So now that you can see your shellfish seed, what are you going to do with it? This is where all the fun begins with designing and keeping up with your own personal shellfish garden. Join the SPATsters in collecting information about how best to grow shellfish to adult size.
Here is a look at the fascinating history of the oysters and the industry that sprung up in New York, specifically around the East End of Long Island. Many fine photos depict the extent of the oyster community around the turn of the 1900's and how the new industry is arising in the present.
(no lecture this month)
|The French love their oysters. Here is a look at the oyster growing techniques of the Brittany Coast and the French Mediterranean, as well as the oysters of the Canadian Maritime Provence of New Brunswick.|
Now that summer is over and either the water will be getting too cold to work in or you are leaving for places where the sun always shines, it is about time to put everything away for the next 5-6 months. In order to do this, special care should be taken to make sure you don't lose everything that you worked so hard on. This is a pretty important lecture, so please make a point of making this session.
Are we really going to have to take a final exam? Actually, it is the best way to review all of the lectures that were given during the year. It takes about 15 minutes to complete and 1 3/4 hours to correct. See how much you managed to retain in the field of shellfish aquaculture. And don't worry, I try to make it fun.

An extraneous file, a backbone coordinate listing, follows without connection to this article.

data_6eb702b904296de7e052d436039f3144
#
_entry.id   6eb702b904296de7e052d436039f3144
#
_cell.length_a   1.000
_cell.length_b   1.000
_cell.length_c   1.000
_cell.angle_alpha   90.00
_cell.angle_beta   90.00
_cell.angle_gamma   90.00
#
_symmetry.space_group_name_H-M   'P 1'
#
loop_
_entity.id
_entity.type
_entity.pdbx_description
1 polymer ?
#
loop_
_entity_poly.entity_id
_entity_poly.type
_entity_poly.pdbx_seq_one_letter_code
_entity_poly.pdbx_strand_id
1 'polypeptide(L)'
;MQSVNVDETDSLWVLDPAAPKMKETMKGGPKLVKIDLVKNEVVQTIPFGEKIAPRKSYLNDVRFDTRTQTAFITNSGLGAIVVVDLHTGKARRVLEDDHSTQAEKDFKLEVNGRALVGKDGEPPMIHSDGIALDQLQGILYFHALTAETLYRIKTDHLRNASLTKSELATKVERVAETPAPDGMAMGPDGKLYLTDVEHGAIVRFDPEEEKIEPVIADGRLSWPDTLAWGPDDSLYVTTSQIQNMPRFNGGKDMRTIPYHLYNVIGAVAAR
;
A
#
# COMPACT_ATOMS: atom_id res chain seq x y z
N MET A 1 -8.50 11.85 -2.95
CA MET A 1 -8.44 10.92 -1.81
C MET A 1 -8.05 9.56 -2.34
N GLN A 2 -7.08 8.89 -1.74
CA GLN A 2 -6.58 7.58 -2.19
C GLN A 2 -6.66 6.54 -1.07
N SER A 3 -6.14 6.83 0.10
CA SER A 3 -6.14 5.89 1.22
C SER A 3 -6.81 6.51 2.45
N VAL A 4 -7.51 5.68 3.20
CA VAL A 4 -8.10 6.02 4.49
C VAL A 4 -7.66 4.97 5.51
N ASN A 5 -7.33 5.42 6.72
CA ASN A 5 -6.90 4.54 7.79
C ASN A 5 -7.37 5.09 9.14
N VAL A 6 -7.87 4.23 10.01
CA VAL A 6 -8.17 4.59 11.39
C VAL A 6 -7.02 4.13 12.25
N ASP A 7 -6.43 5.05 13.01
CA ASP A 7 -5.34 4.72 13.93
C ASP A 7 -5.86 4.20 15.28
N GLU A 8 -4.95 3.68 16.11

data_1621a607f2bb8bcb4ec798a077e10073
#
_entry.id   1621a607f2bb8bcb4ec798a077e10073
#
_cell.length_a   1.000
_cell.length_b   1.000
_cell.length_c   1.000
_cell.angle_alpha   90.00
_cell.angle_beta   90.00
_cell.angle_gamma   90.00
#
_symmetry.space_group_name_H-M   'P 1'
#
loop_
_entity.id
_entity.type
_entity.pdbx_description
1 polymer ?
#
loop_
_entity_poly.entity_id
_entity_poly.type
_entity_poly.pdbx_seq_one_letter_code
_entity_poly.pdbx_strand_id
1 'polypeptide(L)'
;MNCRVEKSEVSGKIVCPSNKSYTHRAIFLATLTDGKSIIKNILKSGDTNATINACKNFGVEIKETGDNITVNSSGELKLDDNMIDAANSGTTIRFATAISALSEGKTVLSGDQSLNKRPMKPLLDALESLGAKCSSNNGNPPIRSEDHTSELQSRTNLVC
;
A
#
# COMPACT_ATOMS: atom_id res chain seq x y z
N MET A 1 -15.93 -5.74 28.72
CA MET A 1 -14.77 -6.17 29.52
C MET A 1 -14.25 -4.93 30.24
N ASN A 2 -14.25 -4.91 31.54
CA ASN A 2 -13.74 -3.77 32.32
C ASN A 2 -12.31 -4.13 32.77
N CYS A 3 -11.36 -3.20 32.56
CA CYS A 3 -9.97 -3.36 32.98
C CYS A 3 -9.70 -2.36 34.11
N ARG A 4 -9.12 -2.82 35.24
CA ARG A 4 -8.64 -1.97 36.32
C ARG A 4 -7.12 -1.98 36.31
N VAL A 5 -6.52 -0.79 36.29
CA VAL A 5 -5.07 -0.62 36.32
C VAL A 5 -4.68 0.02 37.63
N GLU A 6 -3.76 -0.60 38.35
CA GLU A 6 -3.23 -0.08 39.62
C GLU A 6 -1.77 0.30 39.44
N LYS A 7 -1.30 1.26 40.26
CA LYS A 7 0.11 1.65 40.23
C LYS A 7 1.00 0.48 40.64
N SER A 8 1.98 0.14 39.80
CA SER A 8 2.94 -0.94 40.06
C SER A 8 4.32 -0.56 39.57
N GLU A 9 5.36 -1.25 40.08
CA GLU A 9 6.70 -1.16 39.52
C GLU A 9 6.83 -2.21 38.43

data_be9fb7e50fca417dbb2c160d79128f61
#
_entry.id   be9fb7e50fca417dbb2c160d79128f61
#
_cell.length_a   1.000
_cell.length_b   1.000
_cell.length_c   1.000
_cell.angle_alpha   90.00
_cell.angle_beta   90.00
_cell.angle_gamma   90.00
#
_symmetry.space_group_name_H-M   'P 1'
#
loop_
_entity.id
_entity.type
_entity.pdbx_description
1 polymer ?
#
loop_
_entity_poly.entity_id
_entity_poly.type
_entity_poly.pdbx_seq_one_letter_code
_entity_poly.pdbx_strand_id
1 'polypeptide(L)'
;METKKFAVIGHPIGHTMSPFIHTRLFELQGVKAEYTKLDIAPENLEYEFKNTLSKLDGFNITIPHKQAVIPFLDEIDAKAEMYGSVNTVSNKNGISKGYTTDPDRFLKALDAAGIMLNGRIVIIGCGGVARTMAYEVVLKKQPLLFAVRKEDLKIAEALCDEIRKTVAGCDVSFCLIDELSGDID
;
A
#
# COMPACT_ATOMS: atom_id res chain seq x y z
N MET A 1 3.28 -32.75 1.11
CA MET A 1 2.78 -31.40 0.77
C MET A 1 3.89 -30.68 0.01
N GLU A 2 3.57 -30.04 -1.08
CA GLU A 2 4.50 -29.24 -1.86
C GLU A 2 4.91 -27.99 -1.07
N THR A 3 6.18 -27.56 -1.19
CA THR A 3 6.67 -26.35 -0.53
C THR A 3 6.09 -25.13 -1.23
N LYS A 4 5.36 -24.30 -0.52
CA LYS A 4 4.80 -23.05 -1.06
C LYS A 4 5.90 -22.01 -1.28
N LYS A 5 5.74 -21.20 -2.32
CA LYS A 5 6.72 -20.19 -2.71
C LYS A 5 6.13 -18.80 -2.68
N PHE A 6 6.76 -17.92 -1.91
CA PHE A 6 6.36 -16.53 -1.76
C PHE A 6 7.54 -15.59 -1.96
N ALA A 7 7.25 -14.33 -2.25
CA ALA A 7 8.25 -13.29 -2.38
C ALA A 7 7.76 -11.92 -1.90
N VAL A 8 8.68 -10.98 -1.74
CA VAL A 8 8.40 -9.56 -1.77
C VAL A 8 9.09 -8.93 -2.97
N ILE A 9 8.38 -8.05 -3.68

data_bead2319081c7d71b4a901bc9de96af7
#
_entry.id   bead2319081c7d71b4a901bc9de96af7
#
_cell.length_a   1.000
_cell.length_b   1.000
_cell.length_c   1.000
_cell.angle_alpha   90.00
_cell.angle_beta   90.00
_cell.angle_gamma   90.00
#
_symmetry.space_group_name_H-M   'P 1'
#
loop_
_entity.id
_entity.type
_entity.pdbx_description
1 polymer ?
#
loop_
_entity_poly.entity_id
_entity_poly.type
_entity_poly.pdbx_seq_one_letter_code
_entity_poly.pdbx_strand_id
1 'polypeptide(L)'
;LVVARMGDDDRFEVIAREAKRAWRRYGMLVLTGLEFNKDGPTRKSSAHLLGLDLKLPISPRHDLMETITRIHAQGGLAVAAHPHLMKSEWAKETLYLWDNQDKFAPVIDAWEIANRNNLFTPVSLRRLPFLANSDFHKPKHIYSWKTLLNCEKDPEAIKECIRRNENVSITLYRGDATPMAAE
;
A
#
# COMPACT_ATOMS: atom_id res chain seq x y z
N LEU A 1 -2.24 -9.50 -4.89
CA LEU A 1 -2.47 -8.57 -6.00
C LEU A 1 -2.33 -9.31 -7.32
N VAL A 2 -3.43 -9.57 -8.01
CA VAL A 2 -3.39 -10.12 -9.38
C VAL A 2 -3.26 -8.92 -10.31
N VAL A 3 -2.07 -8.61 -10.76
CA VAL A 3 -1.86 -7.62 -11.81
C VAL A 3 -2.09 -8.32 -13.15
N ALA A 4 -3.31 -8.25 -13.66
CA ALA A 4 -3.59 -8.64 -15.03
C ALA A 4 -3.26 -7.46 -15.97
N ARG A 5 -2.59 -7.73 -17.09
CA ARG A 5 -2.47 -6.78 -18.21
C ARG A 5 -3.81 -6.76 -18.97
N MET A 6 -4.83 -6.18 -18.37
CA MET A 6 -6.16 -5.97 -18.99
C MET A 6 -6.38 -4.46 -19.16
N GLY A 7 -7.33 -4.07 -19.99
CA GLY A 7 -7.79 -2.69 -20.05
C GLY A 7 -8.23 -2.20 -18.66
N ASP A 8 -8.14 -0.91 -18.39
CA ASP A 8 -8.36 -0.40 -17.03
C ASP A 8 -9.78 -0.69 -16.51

Every Monday, Wednesday and Friday, during the entire year, volunteers come by to help out with all of the various SPAT projects. This includes working in the SPAT Shack, our own shellfish hatchery. This is the perfect place to try out the skills necessary for growing seed shellfish from scratch. The seed nurseries are another component to the shellfish culture activities and require routine maintenance. Learn how to service the land-based and floating upwellers, as well as how to design and build them. Try your hand at the culling machine, which sorts and cleans the seed automatically. There is plenty of interesting activities for everyone. There is never a need to call in advance, the doors are always open during these work sessions. Please however remember to sign in at the front office. All volunteer time is logged in as an additional bonus.
We are also going to be building boats as part of our regular activities. This has turned out to be a very exciting and rewarding activity and it can also provide additional fundraising revenues. We are currently producing a number of 18 foot work skiffs and will most likely add a number of different designs to our fleet. Whether you have experience or not, feel free to come by and lend a hand. "There is nothing-absolutely nothing-half so much worth doing as simply messing about in boats". Ratty is right about that but also, building them adds yet another worth to the pleasure.
Persons needing special accommodations should contact Kim Tetrault email@example.com at least two weeks prior to scheduled workshop. Please refer to the marine calendar for specific dates and times of all events.
Last updated February 3, 2017